Unless we are new, we probably already know how to pose for flattering angles and interesting imagery. It’s nice when we’re allowed to get into the ‘flow’ of things. It can sometimes work against your own interests to interfere too much, unless we are doing something wrong (in which case, please do intervene). I was once directed into each and every pose after each individual camera click by a beginner photographer who, after tiring himself out towards the end, suggested I do my own thing for the last 15 minutes and marveled at how much more productive we were.

9. We don’t like being compared to other models

It’s not healthy, helpful or clever. Being told that a previous model you’ve worked with was x, y and z is all well and good, but can be deflating if you’re implying that you don’t think we’ll be as good. Appreciate what’s in front of you. After all, you hired us. We can offer something different!


Model: Ella Rose Muse; Photographer: Karen Jones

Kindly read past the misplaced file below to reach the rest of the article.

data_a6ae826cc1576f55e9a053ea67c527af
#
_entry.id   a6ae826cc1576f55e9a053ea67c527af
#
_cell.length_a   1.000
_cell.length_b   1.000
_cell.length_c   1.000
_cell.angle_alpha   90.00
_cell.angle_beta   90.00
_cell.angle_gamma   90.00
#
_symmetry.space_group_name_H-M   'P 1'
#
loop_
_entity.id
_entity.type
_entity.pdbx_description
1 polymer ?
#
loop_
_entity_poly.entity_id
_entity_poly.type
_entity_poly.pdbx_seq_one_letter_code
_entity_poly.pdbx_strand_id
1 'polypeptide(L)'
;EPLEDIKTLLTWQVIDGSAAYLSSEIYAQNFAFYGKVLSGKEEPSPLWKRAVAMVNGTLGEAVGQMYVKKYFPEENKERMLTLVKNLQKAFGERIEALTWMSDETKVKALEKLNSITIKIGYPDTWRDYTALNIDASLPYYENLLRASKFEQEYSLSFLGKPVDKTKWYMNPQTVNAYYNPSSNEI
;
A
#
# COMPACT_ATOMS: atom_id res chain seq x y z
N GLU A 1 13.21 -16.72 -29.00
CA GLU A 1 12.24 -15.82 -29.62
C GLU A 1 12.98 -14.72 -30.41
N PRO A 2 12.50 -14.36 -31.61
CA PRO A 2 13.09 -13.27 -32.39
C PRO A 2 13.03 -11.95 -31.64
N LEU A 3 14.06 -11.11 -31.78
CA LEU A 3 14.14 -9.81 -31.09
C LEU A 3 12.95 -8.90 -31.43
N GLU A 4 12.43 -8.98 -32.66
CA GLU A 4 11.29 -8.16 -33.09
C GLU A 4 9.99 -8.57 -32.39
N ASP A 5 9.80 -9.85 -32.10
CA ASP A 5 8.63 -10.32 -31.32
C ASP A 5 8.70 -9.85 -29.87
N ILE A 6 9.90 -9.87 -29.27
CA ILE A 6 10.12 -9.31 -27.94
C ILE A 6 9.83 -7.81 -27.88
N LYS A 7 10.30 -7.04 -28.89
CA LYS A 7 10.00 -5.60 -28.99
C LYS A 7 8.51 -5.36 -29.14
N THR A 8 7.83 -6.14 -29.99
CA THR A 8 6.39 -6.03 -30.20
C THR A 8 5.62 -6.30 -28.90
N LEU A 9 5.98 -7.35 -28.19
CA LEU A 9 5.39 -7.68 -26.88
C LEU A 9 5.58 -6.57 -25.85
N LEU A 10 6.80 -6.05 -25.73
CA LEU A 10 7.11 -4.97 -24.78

10. Don’t assume your model is stupid

Personally, I have a degree in philosophy; utterly impractical, of course, but at the very least I came away from university with the ability to win every single argument I am ever involved with for the rest of my life, using the much underrated tool of logic. Most models I know are quite prolific and multi-talented (check out this list of MM models in college, with undergraduate, graduate and doctorate degrees). You’ve got to be on the ball to make a career like this work. We’re probably not complete airheads. But you knew that.

Ella Rose

Ella Rose is a professional (traveling) model. She is primarily an art model but experienced in dance/movement, nude, fashion, lingerie, sports/fitness, commercial/lifestyle, wedding, beauty, portraits and artistic/classy glamour modeling. Ella is also an accomplished writer with a BA (Hons) degree in Philosophy and English Studies. Her website is www.ellarosemuse.co.uk.

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68 Responses to “10 Things You Might Not Know About Nude Models”

  1. July 07, 2017 at 8:47 pm, Bob LeGlob said:

    thank you. very helpful

    Reply

  2. May 05, 2017 at 12:30 am, David Rich said:

    I just ran across this article. It was well written with wit. I knew most of this, but it was a fun read anyway. Well done

    Reply

  3. April 07, 2017 at 9:50 am, Craig Andrew said:

    Great article… was doing a fashion course years ago. I was an old hand at this by then but had a newbie partner holding the ring flash we were using. The model unzipped her jacket revealing she wasn’t wearing anything underneath. My “assistant” dropped the flash! This article should be mandatory for anyone dealing with models!